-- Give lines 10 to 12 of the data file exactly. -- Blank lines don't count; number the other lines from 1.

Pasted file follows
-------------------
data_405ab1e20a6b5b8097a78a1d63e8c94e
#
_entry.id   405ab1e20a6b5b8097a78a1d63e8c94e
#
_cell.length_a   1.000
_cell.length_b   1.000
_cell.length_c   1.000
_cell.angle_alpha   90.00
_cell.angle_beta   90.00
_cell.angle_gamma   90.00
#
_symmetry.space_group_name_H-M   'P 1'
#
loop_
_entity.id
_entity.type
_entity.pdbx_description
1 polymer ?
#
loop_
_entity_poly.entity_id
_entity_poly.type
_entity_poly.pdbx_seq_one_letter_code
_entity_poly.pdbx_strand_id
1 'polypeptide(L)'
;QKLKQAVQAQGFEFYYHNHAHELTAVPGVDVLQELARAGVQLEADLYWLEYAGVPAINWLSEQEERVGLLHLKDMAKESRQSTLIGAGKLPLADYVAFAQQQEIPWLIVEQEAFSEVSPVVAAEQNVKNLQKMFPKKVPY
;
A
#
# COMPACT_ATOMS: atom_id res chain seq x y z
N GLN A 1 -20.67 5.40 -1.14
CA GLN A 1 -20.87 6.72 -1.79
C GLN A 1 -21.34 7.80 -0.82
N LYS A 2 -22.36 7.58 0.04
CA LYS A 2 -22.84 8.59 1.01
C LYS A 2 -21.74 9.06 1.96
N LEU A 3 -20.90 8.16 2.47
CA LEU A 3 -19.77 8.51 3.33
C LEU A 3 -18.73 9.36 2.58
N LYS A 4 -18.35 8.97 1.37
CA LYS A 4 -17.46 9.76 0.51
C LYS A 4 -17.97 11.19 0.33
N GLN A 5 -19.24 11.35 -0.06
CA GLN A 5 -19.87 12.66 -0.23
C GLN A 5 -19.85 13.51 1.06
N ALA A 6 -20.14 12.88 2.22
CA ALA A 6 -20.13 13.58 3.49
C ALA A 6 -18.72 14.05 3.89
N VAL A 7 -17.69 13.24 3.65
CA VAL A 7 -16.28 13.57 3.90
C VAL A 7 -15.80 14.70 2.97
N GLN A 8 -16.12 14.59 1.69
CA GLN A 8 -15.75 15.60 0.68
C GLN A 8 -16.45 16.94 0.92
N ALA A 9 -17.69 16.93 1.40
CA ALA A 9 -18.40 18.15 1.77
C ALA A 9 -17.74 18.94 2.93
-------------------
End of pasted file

_cell.angle_gamma   90.00
#
_symmetry.space_group_name_H-M   'P 1'